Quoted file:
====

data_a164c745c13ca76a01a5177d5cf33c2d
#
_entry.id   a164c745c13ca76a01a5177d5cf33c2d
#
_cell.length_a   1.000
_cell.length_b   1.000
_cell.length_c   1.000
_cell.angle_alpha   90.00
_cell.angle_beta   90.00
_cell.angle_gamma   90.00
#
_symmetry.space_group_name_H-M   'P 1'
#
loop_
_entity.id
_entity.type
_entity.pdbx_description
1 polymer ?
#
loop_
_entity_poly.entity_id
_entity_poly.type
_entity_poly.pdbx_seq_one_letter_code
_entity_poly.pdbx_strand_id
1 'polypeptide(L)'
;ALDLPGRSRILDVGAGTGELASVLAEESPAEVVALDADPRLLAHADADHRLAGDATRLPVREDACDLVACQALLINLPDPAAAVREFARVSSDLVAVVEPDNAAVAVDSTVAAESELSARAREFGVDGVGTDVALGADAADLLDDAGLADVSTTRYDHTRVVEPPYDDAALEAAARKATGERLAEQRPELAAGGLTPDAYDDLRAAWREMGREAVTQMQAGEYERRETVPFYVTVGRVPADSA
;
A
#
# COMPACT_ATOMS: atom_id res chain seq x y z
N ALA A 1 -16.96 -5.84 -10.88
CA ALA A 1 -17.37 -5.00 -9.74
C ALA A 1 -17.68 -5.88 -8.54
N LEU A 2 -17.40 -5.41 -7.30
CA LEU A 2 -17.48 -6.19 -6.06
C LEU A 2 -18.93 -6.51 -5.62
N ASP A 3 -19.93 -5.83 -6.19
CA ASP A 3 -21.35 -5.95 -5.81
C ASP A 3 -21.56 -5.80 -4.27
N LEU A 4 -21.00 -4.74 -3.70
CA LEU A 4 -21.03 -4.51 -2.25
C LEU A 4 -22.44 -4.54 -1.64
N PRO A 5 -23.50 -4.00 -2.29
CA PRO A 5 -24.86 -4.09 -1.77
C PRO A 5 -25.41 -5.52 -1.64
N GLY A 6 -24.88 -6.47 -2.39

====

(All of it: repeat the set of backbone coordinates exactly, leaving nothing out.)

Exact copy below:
data_a164c745c13ca76a01a5177d5cf33c2d
#
_entry.id   a164c745c13ca76a01a5177d5cf33c2d
#
_cell.length_a   1.000
_cell.length_b   1.000
_cell.length_c   1.000
_cell.angle_alpha   90.00
_cell.angle_beta   90.00
_cell.angle_gamma   90.00
#
_symmetry.space_group_name_H-M   'P 1'
#
loop_
_entity.id
_entity.type
_entity.pdbx_description
1 polymer ?
#
loop_
_entity_poly.entity_id
_entity_poly.type
_entity_poly.pdbx_seq_one_letter_code
_entity_poly.pdbx_strand_id
1 'polypeptide(L)'
;ALDLPGRSRILDVGAGTGELASVLAEESPAEVVALDADPRLLAHADADHRLAGDATRLPVREDACDLVACQALLINLPDPAAAVREFARVSSDLVAVVEPDNAAVAVDSTVAAESELSARAREFGVDGVGTDVALGADAADLLDDAGLADVSTTRYDHTRVVEPPYDDAALEAAARKATGERLAEQRPELAAGGLTPDAYDDLRAAWREMGREAVTQMQAGEYERRETVPFYVTVGRVPADSA
;
A
#
# COMPACT_ATOMS: atom_id res chain seq x y z
N ALA A 1 -16.96 -5.84 -10.88
CA ALA A 1 -17.37 -5.00 -9.74
C ALA A 1 -17.68 -5.88 -8.54
N LEU A 2 -17.40 -5.41 -7.30
CA LEU A 2 -17.48 -6.19 -6.06
C LEU A 2 -18.93 -6.51 -5.62
N ASP A 3 -19.93 -5.83 -6.19
CA ASP A 3 -21.35 -5.95 -5.81
C ASP A 3 -21.56 -5.80 -4.27
N LEU A 4 -21.00 -4.74 -3.70
CA LEU A 4 -21.03 -4.51 -2.25
C LEU A 4 -22.44 -4.54 -1.64
N PRO A 5 -23.50 -4.00 -2.29
CA PRO A 5 -24.86 -4.09 -1.77
C PRO A 5 -25.41 -5.52 -1.64
N GLY A 6 -24.88 -6.47 -2.39